CHARLESTON, W.Va. — All of the money raised from the West Virginia Teacher Strike Fund has been distributed.
More than 950 teachers and school service workers received part of the $332,970 raised from a GoFundMe Page, according to Savanna Lyons with the Teacher Strike Fund.
Organizers said they eventually had to shut down the request site when it became clear they would not be able to fund every request. There were 978 requests submitted.
Erin Cooper, an English teacher at Sissonville High School, is one of the recipients. She received $500.
Cooper is pregnant. She said she didn’t plan on taking time off before having her baby.
“We didn’t plan on doing a strike during my pregnancy. I don’t have enough sick days at the end of the year. When they tack those nine days on, that left me with nine unpaid days,” she told MetroNews.
More than 7,100 people from around the world donated to the fund.
The statewide strike lasted nine days. Teachers and school service personnel rallied every day at the state Capitol in Charleston to demand better pay and benefits. It sparked other states like Kentucky and Oklahoma to stage their own education worker protests in the following weeks.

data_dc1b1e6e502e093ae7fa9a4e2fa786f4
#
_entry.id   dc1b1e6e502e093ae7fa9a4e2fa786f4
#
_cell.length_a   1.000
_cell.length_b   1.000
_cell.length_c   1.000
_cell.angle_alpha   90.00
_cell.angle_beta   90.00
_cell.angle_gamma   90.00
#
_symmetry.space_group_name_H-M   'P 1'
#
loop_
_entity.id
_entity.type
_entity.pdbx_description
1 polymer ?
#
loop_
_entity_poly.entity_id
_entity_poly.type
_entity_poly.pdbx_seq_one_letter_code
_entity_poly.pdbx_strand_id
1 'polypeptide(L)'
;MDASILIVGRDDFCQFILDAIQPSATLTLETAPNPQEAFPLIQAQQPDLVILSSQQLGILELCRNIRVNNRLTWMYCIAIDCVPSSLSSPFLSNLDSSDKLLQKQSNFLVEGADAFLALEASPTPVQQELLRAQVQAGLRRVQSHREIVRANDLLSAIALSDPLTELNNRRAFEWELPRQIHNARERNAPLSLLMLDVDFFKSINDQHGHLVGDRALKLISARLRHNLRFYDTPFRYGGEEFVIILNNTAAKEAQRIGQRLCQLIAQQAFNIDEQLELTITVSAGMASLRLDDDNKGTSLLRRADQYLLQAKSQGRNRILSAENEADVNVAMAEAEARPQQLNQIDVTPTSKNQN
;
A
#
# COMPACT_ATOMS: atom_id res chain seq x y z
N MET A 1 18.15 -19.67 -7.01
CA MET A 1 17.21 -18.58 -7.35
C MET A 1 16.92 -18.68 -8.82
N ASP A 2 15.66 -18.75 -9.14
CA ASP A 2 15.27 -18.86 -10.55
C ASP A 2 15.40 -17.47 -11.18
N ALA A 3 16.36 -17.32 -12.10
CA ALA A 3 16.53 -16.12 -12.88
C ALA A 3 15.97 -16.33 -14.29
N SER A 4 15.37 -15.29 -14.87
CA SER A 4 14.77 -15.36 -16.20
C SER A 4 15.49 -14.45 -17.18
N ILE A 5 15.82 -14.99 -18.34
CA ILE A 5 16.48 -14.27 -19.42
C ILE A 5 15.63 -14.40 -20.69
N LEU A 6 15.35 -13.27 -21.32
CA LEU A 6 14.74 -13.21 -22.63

Cooper said she believes donors were inspired by West Virginia teachers.
“People see what West Virginia teachers did for the whole country. I feel like we started something. It was like a wildfire and it spread across the country, so I’m really proud that we were a part of that and we were the one that ignited the fire,” she said.
The strike ended on Mar. 6 after Governor Jim Justice approved a five percent pay increase for state workers including teachers. The governor also promised to find a permanent funding fix for the state Public Employees Insurance Agency.
Most applicants requested funds for various reasons including lost pay, organizing costs such as signs, travel and meals, electric or hospital bills and child care costs.
Tammy Austin, a substitute custodian for Putnam County Schools, doesn’t receive a salary. If she doesn’t work, she doesn’t get paid.
“It a little rough and it was scary wondering how long it was going to be before they got back to work,” she said.
Austin also received $500 in funds. She said the money was put toward her electric bills.
“It meant a lot. I mean, my electric would’ve probably been turned off if I didn’t receive it, so it was greatly appreciated,” she said.
Educators received checks anywhere from $40 to $1,000 depending on their needs.